WORK AWARENESS AND YOU PROGRAMME
The Work Awareness and You (WAY) intervention
WAY, The Promise Foundation's career education programme is designed
to meet the career development needs of the disadvantaged adolescent.
WAY rests on the premise that every individual has talents and potentials
that could become his or her career and source of livelihood. The
intervention combines traditional methods of career counseling such
as aptitude testing and career information, with interventions that
address the young person's attitudes and mindsets. WAY attempts
to provide the young person with career development skills that
could place him/her on a trajectory toward gainful employment.
WAY focuses on school to work transition and is based on extensive
research. The programme is theoretically grounded in some of the
most current conceptions of the human potential (e.g. Theory of
Multiple Intelligences) and established theories of career psychology
(e.g. Social Cognitive Career Theory). WAY is conducted as a standardised,
group workshop directly in schools that cater to children from lower
income groups. Given below is a brief overview of the WAY programme.
to the future
Young people from disadvantaged backgrounds tend to view the future
in terms of the deprivations that they experience in the present.
The WAY workshop begins with activities
that help the young person understand that one can plan for career
development and that actions taken (or not taken) today have an
impact on prosperity in the future.
Helping young people discover personal talents and aptitudes goes
a long way in building their confidence to make career plans and
set goals for the future. WAY
uses standardised inventories and tests to facilitate self discovery.
These tests have been developed by The Promise Foundation and are
administered in the vernacular.
Understanding the World of Work
Disadvantaged young people's orientation to the world of work is
often limited to settling for 'whatever I can get'. WAY widens their
horizons and introduces them to the many career possibilities open
to them. A systematic format is used to help participants understand
career names and career paths. Activities are interactive and students
learn about the world of work.
A significant problem we have noticed among children from deprived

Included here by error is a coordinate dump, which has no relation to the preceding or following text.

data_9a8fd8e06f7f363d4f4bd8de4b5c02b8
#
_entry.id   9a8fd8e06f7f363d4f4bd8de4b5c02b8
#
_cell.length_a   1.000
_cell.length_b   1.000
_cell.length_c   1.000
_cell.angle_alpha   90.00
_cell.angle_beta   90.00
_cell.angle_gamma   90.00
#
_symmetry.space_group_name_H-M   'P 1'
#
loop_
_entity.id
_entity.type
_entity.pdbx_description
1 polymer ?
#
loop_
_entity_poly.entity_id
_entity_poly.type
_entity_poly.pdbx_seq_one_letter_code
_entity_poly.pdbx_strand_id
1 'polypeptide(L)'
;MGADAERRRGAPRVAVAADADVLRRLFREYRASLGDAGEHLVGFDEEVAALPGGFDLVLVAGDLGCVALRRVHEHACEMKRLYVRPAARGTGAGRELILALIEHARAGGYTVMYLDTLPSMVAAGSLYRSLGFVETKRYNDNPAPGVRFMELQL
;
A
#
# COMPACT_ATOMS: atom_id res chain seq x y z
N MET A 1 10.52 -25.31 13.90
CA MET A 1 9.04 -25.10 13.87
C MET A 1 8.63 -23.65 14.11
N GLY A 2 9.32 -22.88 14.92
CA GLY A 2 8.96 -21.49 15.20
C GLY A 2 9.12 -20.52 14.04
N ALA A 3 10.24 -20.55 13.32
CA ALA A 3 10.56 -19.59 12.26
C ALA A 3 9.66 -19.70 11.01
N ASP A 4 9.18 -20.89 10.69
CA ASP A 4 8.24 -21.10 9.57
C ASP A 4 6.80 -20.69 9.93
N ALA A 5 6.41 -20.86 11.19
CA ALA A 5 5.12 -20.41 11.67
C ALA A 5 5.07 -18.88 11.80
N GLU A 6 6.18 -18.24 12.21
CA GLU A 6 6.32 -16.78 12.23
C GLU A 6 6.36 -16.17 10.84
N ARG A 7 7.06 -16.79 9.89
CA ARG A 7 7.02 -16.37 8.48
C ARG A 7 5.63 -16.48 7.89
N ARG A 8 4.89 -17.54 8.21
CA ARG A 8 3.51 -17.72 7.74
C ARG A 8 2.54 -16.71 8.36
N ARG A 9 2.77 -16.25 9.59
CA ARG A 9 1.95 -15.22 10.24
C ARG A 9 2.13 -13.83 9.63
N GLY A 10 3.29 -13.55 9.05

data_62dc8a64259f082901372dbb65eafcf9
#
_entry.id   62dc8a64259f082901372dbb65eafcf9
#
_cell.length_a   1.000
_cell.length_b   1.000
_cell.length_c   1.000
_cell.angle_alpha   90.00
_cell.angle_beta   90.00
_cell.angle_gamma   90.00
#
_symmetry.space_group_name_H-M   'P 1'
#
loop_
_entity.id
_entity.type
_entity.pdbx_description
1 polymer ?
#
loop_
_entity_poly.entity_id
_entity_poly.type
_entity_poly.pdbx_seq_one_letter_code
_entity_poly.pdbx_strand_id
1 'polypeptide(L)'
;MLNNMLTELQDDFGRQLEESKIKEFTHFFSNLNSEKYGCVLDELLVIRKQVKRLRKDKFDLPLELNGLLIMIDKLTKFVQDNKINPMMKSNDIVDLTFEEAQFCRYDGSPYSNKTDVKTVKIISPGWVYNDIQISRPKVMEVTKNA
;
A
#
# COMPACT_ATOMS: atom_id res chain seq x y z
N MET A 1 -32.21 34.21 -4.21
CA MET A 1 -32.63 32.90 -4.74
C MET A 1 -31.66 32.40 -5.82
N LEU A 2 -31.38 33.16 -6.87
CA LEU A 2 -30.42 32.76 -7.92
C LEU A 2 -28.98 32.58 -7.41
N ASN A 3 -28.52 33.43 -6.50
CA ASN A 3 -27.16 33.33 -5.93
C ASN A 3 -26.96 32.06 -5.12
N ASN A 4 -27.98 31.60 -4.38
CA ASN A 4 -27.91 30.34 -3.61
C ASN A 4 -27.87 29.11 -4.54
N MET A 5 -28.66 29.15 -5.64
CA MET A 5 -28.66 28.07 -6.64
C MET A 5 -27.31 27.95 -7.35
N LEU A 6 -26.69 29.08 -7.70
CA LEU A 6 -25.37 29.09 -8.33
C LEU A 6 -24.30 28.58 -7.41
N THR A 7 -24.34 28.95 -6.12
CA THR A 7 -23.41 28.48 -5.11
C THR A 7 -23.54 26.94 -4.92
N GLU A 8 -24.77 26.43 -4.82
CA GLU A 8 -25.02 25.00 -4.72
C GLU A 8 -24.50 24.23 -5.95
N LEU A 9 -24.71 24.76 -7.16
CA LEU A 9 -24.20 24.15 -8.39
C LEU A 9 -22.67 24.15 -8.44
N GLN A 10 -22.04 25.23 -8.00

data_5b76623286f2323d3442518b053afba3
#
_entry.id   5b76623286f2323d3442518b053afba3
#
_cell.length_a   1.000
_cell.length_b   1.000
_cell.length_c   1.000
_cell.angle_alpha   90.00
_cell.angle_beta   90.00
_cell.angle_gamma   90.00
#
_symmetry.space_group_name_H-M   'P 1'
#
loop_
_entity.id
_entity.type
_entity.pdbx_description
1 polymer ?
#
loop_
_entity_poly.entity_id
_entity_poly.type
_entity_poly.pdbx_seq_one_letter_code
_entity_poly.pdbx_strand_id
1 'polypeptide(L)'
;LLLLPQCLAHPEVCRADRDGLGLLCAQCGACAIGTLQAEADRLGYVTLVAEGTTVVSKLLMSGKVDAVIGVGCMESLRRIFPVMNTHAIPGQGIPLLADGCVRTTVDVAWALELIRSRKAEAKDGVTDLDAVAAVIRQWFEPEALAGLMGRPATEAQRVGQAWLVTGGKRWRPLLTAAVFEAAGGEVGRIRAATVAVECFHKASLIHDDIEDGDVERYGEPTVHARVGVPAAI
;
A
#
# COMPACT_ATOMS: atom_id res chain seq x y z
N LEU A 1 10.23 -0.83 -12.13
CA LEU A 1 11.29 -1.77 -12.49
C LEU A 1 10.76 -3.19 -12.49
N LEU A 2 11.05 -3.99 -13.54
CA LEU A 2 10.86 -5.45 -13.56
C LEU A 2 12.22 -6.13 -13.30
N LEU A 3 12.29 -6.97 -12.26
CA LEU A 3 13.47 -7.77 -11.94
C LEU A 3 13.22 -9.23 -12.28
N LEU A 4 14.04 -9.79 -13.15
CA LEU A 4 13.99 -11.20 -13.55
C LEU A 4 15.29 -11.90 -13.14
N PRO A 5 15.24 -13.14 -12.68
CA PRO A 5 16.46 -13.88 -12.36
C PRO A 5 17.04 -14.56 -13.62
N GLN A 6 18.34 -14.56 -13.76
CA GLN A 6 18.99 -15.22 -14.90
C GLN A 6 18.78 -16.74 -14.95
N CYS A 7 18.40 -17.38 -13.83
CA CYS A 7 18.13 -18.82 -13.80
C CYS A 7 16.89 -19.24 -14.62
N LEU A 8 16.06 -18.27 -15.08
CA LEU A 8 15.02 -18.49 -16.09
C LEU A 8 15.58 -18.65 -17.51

backgrounds, is that they are unaware of the opportunities for employment/training,
scholarships, grants and government support that are available.
The Promise Foundation has developed a special data bank of career
opportunities for young people who do not have the resources to
pursue further education. This data bank is made available to the
workshop participants during the WAY programme.
then helps the student blend information about personal interests
and aptitudes with information about the world of work. The career
development target at this stage is to help the student develop
clear, attainable goals for skills
acquisition through further education, before entering the world
of work. Important issues such as work ethics, dealing with failure,
orientation to prosperity, the need to delay gratification of personal
wants and making long term plans are addressed through games, role
plays and activities. This part of the programme prepares the student
to develop career plans that could be implemented within the frame
work of resources that are available.
spontaneous gesture of a student who had attended one of our
careers research projects, provides an apt illustration of
the impact of the WAY programme. Almost eight months after
the programme, a young man visited us. Full of confidence
he walked into the researcher's office and said that he had
attended a six month course on screen printing and now had
a regular job. Then, rather shyly he said he had something
to give the researcher. He drew a soiled envelope from his
pocket and said, "I received my first salary today. I
want you to use this to help someone else in the way you helped
me." Inside the envelope was a fifty rupee note. A large
sum of money for a boy from his background. Moved, but curious
we asked him which of the intervention groups he had belonged
to. The boy looked up and said, "The group where we learned
to think differently."